John Kerry Goes Ballistic Over Senate Letter

John Kerry testified before the Senate Foreign Relations Committee this morning on the proposed authorization for the use of military force against ISIS. Along the way, a Democratic member of the committee gave Kerry the opportunity to unleash a prepared tirade against the now-famous open letter that has been signed by 47 Senate Republicans. The letter is here. It is brief and seemingly non-controversial. It is worth reading the letter before turning to Kerry’s incendiary comments about it. You might think he was talking about something entirely different.

Here is the setup by a Democratic senator:

In the last few days, there has been significant division on the message we’re sending to Iran. An unprecedented letter from 47 of our colleagues to the Ayatollah itself that many of us believe has the effect and intent of undermining the president. This is a subject of great debate within the Senate today. What do you believe are the ramifications of this letter? What do you believe is your interpretation of the facts of that letter, that state any agreement by the president expires when another is sworn in?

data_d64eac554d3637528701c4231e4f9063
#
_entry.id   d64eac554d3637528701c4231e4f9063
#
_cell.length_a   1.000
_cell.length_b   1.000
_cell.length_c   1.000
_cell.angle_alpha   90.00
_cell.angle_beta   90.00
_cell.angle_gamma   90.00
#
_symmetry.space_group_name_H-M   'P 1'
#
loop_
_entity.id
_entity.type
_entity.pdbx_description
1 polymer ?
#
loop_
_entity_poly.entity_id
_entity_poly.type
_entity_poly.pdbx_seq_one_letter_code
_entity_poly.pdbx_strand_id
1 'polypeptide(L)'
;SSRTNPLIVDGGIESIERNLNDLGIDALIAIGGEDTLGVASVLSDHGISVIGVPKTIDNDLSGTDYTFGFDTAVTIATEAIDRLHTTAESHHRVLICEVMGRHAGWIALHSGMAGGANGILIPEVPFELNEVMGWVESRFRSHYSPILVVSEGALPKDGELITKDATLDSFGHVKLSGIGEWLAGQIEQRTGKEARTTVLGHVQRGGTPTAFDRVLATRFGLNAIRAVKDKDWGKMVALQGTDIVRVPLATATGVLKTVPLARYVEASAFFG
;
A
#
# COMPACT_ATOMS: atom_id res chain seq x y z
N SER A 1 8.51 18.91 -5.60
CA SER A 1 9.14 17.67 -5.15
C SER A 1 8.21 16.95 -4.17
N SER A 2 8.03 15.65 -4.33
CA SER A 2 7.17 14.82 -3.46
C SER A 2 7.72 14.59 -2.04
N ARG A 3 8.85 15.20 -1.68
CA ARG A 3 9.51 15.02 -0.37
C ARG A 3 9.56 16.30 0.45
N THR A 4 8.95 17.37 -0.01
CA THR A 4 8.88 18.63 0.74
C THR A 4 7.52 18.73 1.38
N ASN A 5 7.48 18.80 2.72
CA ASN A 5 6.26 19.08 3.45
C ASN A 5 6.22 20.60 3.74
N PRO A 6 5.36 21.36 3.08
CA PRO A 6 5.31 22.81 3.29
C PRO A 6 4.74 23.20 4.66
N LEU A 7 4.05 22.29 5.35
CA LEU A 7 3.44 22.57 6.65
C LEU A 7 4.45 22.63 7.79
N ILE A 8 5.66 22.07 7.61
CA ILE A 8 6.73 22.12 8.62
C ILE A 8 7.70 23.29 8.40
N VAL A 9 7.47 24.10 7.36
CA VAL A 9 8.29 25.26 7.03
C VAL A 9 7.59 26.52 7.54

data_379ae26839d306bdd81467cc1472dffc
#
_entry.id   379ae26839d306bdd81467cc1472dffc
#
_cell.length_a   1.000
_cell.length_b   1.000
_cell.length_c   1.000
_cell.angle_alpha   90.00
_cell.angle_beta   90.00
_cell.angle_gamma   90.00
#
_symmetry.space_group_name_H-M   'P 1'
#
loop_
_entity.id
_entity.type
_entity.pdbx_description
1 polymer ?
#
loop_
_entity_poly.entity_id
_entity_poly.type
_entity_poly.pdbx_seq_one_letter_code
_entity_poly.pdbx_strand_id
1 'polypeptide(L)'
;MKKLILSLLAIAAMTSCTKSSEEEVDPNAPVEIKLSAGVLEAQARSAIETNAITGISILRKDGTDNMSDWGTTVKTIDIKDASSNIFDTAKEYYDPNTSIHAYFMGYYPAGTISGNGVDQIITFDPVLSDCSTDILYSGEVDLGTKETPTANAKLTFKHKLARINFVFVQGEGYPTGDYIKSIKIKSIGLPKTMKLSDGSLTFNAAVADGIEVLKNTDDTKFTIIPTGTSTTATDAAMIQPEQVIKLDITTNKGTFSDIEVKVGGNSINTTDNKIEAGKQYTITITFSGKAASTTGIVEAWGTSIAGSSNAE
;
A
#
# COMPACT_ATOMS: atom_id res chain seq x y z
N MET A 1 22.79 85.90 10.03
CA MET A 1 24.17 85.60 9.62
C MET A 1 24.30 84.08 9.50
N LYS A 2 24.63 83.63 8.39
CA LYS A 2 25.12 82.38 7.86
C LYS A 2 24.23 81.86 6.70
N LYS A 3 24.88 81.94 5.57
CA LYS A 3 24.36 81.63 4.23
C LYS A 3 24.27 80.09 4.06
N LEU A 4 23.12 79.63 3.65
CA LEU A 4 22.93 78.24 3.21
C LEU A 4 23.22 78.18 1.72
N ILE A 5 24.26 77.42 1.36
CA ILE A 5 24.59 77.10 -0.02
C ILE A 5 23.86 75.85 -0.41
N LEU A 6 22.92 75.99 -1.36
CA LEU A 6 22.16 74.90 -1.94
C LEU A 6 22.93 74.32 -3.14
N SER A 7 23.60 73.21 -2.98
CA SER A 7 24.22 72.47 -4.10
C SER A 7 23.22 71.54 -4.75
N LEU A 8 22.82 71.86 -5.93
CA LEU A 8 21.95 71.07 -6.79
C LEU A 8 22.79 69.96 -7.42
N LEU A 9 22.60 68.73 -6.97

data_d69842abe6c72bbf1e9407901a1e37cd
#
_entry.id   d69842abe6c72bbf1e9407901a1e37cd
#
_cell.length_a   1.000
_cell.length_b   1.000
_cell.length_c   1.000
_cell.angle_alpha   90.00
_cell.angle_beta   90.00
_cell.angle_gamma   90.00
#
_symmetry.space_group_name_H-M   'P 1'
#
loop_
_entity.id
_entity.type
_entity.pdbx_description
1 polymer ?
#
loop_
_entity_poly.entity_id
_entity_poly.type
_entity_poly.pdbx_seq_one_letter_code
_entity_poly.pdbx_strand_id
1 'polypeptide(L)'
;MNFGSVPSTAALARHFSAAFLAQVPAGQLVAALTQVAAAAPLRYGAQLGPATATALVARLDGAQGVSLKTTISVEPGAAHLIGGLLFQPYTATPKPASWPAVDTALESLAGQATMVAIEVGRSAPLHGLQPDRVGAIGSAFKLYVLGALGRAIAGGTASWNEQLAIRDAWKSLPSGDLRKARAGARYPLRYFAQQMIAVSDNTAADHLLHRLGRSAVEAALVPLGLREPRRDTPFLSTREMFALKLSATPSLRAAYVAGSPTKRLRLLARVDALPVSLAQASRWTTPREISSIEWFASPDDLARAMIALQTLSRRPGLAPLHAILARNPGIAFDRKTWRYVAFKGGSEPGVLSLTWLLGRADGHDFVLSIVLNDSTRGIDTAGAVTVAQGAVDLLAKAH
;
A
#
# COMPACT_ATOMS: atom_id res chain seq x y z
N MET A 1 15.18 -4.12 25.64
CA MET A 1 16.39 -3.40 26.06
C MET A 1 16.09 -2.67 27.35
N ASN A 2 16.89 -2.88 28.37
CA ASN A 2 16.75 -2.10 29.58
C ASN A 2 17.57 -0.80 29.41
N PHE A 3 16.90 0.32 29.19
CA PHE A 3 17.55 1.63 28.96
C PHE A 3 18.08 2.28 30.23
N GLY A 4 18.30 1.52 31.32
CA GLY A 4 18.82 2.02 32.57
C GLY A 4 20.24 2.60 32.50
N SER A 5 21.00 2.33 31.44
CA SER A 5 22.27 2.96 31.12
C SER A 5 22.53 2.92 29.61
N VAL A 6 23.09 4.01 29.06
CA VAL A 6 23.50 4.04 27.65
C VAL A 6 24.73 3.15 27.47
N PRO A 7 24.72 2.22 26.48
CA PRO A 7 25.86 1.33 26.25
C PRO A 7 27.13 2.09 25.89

That is not, of course, what the letter says. The letter says, correctly, that a new president could terminate the agreement.

Secretary of State Kerry: My reaction to the letter was utter disbelief. During my 29 years in the Senate, I have never heard of, nor even heard of it being proposed, anything comparable to this. If I had, I can guarantee that no matter who was president or what the issue was, I would have certainly rejected it. Nobody is questioning anybody’s right to dissent. Any senator can raise any of the questions on the floor. But to write and suggest that they are going to give a constitutional lesson, which, by the way, was absolutely incorrect, is quite stunning.

Kerry’s faux indignation is a given, although I have yet to hear any Democrat explain why the letter doesn’t help, rather than hurt, the president’s negotiating position. The fact that the Senate won’t accept a weak agreement, and the president’s successor may repudiate a weak agreement, helps the president to hold out for a strong agreement, if that is what he really wants. The Democrats’ hysteria suggests that on the contrary, the administration’s objective is to slip past the American people a weak agreement that facilitates Iran’s acquisition of nuclear weapons.